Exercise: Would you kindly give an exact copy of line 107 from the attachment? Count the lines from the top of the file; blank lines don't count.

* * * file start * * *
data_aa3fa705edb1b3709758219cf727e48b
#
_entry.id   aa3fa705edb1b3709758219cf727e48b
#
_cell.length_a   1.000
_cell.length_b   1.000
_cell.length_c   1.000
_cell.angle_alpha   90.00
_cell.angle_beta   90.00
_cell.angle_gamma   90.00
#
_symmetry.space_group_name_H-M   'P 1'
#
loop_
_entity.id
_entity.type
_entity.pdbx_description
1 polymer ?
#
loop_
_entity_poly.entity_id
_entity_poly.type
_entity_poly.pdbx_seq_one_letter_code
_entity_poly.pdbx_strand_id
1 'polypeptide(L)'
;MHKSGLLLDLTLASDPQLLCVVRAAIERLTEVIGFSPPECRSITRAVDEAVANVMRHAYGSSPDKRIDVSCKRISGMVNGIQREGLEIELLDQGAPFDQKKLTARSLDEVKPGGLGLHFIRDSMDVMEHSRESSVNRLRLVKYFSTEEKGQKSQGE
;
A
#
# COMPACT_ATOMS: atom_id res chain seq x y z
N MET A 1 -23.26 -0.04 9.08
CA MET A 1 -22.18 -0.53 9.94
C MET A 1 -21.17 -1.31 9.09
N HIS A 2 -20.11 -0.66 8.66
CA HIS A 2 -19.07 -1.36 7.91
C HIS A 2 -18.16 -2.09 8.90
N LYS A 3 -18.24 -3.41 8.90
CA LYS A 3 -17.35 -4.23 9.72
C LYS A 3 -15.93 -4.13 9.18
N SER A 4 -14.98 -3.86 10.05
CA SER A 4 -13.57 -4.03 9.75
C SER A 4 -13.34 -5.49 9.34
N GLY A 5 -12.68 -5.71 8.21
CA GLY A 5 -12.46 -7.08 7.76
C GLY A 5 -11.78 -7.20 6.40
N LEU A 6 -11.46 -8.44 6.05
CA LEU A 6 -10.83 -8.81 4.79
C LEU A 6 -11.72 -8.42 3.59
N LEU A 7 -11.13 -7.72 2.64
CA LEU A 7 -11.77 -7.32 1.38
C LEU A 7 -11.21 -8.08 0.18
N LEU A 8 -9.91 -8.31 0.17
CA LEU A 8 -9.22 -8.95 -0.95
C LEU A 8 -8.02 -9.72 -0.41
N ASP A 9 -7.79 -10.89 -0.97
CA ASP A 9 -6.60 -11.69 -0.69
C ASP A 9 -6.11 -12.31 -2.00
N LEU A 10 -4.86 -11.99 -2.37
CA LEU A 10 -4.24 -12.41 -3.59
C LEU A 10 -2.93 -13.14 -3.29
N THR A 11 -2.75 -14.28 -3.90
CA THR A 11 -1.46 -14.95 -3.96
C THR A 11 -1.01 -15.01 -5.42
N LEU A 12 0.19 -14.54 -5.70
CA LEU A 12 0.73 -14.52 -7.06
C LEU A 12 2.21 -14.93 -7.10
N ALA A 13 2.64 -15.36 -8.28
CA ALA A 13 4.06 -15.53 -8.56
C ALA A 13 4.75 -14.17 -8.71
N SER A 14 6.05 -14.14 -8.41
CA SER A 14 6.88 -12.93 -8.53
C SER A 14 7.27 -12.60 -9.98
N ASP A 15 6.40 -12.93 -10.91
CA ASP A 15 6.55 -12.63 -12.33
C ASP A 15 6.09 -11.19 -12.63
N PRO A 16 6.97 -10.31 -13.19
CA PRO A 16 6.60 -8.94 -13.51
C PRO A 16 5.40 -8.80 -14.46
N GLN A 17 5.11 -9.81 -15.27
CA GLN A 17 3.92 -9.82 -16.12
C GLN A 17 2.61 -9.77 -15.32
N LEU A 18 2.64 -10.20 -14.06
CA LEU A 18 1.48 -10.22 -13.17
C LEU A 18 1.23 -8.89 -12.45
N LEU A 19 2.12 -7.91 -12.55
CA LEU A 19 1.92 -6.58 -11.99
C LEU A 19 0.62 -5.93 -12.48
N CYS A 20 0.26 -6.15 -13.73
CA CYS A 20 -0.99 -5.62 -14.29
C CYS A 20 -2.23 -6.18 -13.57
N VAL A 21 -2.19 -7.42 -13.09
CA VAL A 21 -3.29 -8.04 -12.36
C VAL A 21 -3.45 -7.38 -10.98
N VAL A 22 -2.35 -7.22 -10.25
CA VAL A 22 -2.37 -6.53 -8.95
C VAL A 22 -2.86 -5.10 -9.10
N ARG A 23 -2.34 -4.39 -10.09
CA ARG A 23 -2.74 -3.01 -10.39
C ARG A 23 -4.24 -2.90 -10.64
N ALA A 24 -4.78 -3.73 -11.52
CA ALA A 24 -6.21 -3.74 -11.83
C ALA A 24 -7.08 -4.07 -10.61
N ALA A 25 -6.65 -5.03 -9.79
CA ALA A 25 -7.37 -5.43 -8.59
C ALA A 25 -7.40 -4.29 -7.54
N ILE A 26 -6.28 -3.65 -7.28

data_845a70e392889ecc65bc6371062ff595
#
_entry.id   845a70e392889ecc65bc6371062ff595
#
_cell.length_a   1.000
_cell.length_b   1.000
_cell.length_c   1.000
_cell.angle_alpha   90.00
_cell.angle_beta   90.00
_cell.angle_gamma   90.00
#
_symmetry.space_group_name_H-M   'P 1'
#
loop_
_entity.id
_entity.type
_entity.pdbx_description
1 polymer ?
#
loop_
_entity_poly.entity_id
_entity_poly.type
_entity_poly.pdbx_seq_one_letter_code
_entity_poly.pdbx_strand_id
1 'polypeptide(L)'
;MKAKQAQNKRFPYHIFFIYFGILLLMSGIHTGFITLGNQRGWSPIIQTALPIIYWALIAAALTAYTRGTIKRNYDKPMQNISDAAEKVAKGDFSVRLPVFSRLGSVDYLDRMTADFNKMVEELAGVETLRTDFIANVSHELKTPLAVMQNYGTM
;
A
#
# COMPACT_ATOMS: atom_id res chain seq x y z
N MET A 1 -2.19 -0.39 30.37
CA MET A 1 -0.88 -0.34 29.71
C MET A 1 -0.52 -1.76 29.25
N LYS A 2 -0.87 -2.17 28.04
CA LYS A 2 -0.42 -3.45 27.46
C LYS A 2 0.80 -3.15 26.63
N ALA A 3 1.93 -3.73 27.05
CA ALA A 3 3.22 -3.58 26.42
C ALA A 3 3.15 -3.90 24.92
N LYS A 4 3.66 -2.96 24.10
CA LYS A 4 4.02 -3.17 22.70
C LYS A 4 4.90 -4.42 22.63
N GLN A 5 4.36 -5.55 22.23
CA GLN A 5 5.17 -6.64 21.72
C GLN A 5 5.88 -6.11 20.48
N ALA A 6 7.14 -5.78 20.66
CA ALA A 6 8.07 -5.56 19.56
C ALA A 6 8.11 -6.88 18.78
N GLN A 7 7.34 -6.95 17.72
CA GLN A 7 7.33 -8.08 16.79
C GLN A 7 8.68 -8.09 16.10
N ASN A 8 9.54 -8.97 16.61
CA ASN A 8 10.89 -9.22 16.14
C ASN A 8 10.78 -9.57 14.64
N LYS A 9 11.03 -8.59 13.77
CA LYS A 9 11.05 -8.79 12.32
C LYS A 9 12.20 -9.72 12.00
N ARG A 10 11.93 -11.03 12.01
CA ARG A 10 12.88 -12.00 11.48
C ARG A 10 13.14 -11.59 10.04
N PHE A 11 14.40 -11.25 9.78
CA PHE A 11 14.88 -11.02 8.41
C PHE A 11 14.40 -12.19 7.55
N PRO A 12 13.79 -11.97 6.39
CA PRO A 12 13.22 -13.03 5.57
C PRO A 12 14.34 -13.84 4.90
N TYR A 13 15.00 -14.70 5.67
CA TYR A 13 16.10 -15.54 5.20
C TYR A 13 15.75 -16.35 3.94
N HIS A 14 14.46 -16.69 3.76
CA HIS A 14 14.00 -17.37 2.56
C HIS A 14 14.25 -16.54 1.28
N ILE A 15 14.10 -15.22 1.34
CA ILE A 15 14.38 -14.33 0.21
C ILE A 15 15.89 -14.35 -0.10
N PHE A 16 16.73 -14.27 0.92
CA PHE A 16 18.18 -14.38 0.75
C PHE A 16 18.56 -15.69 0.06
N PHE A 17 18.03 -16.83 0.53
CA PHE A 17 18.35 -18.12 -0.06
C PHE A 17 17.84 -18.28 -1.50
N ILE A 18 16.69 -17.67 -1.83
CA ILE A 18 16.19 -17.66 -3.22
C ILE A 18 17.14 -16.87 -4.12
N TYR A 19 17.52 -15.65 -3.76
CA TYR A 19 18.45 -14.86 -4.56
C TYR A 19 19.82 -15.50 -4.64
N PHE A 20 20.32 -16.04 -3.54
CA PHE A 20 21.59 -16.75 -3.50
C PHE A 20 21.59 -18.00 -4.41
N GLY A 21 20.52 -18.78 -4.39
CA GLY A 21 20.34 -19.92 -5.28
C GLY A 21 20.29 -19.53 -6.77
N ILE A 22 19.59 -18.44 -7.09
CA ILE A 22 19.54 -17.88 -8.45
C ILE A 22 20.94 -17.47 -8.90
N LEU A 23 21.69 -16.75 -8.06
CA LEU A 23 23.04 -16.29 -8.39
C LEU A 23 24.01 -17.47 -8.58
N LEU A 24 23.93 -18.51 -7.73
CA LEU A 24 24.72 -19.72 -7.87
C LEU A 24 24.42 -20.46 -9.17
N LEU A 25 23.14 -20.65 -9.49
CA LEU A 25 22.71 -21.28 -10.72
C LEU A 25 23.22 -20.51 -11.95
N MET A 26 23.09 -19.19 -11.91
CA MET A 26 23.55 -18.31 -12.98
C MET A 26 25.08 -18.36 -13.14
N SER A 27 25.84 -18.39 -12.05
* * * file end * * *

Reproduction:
data_845a70e392889ecc65bc6371062ff595